If you make a martini with an olive, choose wisely. As one of precious few ingredients in the drink, the type of olive you select will affect the flavors, texture and, of course, appearance of your cocktail.
Olives bring salt and umami to cocktails, explains Anthony Caporale, director of spirits education at Institute of Culinary Education (ICE) in New York City. In a booze-forward drink like a martini, you want them to complement, not overpower, your gin and vermouth.
Gary Wallach, who oversees the food and beverage program at the Arlo Soho in New York, agrees. “The salt is a bridge to the fruit flavors found in vermouth, and the herbaceous notes in gin or bracing flavor of vodka,” says Wallach.
When it comes to specific olive choice, the clear front-runner among bartenders is the Castelvetrano, a green olive from Sicily known for its meaty, buttery texture and distinctive flavor.
“When making my dream martini, there are always Castelvetrano olives involved,” says Marissa Reiser, in-house sommelier at Le Moné Aperitifs and former sommelier at restaurants including Per Se, Lilia and Marea. “They always deliver.”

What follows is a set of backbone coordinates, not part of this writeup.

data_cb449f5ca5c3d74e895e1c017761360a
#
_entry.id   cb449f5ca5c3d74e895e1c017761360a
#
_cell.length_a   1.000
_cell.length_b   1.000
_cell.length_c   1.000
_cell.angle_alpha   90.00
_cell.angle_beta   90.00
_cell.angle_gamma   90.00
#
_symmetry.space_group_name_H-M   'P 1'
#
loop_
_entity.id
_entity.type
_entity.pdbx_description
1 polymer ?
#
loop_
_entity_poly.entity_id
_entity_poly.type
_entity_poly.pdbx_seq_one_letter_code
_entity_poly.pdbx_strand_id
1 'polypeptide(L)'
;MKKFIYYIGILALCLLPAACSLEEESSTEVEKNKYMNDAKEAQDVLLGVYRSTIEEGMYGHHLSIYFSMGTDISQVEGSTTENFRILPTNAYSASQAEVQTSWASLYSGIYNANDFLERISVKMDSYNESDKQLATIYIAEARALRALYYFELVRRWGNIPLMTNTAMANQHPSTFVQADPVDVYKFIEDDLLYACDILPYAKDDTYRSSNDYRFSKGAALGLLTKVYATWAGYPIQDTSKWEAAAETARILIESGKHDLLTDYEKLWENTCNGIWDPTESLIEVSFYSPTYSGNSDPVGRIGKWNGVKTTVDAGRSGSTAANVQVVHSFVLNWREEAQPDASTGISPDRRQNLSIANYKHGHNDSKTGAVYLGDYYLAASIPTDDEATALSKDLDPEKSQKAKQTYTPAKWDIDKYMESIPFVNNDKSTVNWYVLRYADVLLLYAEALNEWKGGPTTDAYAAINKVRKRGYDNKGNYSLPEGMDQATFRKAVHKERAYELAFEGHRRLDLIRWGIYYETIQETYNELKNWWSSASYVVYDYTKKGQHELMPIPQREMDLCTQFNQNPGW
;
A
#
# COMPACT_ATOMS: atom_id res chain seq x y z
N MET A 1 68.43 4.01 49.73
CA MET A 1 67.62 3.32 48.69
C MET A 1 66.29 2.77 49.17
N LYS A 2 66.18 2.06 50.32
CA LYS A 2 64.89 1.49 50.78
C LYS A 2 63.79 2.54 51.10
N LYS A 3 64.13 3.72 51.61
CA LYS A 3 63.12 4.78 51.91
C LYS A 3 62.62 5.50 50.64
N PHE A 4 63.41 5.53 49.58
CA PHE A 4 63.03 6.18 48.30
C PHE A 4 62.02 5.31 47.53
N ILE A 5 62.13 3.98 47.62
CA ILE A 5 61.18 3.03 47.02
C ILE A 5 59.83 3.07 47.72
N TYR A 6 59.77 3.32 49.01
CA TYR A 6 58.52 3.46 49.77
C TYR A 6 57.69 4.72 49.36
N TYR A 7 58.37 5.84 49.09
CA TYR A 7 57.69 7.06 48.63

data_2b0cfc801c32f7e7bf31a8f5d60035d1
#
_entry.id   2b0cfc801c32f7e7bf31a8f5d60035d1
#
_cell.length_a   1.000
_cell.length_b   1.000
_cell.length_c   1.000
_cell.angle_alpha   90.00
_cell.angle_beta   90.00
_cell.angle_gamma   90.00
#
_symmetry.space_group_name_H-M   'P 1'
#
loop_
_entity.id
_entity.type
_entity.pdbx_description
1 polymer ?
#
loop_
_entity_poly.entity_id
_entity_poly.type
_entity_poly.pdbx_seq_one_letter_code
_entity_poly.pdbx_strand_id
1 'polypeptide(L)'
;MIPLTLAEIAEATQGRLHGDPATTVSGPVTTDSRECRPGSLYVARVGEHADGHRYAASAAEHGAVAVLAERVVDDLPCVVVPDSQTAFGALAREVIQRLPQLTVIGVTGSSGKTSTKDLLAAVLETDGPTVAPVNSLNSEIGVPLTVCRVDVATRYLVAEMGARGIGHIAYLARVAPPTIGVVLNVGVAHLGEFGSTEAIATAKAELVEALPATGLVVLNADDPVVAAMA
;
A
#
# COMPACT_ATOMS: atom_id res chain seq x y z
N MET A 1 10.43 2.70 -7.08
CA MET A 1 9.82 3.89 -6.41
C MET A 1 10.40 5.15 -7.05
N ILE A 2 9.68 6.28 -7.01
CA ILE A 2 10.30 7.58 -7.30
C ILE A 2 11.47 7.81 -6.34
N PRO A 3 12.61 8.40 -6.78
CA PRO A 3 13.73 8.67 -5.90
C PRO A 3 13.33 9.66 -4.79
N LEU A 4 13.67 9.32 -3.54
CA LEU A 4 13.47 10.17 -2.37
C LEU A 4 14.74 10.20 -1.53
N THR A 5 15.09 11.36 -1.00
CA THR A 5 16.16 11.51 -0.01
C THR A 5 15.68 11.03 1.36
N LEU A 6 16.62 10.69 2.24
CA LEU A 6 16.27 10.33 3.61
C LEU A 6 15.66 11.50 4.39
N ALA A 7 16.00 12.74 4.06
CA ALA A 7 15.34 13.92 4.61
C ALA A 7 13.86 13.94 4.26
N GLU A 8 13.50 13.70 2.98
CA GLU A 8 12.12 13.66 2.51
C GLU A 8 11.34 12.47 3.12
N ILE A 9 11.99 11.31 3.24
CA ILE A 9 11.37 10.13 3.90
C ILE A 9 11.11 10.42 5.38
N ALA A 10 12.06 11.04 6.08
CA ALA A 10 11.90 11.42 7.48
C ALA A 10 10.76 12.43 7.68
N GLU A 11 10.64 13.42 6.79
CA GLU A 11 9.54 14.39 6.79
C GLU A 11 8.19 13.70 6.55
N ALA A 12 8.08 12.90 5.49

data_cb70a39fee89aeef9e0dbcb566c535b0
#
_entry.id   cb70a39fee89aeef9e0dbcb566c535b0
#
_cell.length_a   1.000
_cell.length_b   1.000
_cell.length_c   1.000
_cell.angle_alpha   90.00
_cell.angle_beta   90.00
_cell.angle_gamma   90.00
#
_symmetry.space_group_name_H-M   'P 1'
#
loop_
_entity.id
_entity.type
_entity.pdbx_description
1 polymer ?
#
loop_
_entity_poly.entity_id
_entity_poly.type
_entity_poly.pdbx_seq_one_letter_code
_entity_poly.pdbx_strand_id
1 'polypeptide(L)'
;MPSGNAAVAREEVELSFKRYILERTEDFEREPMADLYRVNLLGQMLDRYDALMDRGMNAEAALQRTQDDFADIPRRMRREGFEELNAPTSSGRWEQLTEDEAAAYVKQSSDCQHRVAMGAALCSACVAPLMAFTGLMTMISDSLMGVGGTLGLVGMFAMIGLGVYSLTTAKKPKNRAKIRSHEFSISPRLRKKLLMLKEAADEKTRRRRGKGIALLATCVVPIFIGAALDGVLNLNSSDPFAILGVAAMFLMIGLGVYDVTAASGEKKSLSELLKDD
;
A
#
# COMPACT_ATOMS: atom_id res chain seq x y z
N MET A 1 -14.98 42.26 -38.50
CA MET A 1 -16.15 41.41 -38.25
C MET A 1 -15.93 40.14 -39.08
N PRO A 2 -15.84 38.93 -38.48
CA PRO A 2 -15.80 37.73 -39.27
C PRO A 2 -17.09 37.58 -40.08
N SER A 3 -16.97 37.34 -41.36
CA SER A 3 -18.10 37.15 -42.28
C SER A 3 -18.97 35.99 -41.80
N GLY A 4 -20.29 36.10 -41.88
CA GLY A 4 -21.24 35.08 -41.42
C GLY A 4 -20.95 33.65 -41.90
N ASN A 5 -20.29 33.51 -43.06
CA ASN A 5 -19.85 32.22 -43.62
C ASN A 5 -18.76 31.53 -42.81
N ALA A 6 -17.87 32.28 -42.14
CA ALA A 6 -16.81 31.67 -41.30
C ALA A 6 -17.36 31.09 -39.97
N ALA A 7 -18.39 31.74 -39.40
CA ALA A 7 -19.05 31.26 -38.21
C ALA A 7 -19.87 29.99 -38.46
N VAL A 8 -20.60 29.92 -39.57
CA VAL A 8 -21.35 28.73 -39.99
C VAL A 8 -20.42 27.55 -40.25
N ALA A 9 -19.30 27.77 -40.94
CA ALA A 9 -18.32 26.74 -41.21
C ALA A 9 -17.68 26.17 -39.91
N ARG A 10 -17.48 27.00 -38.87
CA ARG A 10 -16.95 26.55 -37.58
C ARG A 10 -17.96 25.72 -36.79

Castelvetranos’ balanced flavor profile is another big draw.
“Instead of a salt bomb, you get these olivey green notes you’re hoping for, with a great progression of flavor and a clean finish,” says David Branch, general manager at The Violet Hour in Chicago.
Others praised Castelvetranos’ soft brine as well as their firm texture, which doesn’t get mushy after the olives are submerged in liquid. Plus, due to their smallish size, Castelvetrano olives don’t take up too much real estate in the glass. “With the Castelvetrano, the cocktail is the star of the show and the garnish is an accent, instead of the other way around,” says Branch.
Some bartenders prefer Manzanilla, the classic green olive stuffed with a pimento, in martinis. Others cite Spanish Queen olives, which are “firm, meaty and power-packed with flavor, more than a typical green olive,” according to James Harvey, lead bartender at Viceroy Snowmass.
Honorable mentions go to Frescatrano (“briny and buttery like Castelvetrano, but even meatier and with a nice crunch,” says Mary Bartlett, cofounder of Future Gin) and Cerignola (“a slightly milder flavor, while still being delicious,” says Adam Montgomerie, bar manager at Hawksmoor in New York).